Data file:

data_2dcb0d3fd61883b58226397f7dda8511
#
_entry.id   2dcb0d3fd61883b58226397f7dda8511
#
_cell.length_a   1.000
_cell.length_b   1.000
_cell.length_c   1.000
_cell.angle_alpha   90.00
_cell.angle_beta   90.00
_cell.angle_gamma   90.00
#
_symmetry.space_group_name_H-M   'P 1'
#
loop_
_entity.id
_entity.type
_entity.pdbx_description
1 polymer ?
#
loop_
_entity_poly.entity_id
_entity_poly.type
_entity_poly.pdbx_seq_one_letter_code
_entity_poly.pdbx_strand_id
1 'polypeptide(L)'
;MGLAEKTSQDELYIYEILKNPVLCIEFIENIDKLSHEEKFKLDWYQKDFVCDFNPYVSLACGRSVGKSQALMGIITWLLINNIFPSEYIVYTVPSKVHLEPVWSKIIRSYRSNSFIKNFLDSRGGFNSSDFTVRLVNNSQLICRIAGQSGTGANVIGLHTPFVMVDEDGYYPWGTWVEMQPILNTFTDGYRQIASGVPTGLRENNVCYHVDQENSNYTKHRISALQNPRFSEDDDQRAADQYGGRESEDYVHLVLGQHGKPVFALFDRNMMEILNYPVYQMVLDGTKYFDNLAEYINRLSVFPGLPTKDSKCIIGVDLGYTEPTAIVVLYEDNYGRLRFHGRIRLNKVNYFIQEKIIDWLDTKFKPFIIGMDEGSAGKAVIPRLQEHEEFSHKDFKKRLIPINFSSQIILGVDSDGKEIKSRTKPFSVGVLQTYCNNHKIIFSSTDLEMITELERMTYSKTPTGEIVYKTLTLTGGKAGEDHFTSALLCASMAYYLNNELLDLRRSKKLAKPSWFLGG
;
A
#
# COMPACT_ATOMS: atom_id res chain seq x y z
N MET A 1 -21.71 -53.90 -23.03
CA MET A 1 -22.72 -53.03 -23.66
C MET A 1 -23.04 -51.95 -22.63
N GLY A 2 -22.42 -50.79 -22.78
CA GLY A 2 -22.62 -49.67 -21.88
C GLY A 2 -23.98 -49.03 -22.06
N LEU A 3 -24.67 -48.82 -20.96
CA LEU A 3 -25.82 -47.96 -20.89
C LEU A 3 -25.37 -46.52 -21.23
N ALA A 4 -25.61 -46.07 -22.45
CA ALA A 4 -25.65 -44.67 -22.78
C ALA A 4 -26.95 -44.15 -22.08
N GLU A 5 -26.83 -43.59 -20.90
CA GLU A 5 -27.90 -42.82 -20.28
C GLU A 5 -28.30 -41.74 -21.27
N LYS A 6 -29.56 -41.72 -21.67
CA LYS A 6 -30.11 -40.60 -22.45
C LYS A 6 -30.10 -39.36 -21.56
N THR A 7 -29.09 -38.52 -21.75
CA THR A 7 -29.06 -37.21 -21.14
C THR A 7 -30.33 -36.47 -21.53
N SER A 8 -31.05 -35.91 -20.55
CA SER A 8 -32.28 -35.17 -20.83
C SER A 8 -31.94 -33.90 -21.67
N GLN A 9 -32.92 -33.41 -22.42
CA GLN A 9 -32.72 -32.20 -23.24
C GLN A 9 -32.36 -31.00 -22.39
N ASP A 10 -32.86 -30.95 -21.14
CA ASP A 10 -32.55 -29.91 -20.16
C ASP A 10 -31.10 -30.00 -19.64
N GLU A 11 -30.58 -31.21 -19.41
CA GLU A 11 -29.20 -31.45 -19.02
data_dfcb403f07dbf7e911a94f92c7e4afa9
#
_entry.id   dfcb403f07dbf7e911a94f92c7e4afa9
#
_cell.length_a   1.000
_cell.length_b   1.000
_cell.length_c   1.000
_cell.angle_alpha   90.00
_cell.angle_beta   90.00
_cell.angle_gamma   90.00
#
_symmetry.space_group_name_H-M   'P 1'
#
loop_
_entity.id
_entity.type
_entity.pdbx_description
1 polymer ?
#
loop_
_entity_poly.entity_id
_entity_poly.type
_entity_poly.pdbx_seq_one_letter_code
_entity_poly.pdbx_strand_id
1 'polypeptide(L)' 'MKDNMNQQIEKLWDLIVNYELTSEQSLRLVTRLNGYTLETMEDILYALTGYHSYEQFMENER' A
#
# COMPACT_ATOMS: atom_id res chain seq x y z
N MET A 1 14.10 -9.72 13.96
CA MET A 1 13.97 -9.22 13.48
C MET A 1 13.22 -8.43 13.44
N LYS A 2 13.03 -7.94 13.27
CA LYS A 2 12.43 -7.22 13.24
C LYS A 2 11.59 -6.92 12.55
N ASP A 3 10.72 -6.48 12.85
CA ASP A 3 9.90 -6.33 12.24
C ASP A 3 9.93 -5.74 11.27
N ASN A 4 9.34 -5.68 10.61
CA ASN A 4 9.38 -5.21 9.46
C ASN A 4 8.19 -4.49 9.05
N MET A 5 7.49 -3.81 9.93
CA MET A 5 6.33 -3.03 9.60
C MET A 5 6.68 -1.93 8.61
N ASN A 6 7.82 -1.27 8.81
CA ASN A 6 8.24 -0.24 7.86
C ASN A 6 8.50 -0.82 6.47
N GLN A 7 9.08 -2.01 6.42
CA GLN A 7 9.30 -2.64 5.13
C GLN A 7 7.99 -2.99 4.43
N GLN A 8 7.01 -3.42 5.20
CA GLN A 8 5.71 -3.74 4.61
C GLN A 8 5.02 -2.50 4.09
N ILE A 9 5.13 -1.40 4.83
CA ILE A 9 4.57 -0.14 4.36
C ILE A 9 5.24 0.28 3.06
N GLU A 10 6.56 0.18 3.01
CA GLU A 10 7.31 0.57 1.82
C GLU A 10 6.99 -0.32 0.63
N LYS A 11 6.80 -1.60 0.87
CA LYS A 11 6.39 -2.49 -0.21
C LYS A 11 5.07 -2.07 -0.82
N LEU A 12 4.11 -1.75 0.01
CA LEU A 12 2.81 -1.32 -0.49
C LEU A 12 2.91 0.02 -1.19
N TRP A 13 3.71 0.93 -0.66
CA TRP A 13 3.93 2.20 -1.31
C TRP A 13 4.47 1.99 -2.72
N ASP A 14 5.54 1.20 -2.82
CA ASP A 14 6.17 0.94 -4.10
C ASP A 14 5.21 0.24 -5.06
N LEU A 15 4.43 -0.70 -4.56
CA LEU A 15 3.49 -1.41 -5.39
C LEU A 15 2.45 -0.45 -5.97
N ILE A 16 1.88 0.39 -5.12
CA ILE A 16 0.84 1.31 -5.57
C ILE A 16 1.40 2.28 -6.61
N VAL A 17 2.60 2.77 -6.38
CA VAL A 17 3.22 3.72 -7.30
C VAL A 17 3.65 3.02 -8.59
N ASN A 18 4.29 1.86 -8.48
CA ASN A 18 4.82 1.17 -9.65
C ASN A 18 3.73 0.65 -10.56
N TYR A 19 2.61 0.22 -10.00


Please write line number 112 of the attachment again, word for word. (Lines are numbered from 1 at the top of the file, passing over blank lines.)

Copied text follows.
CA GLN A 8 5.71 -3.74 4.61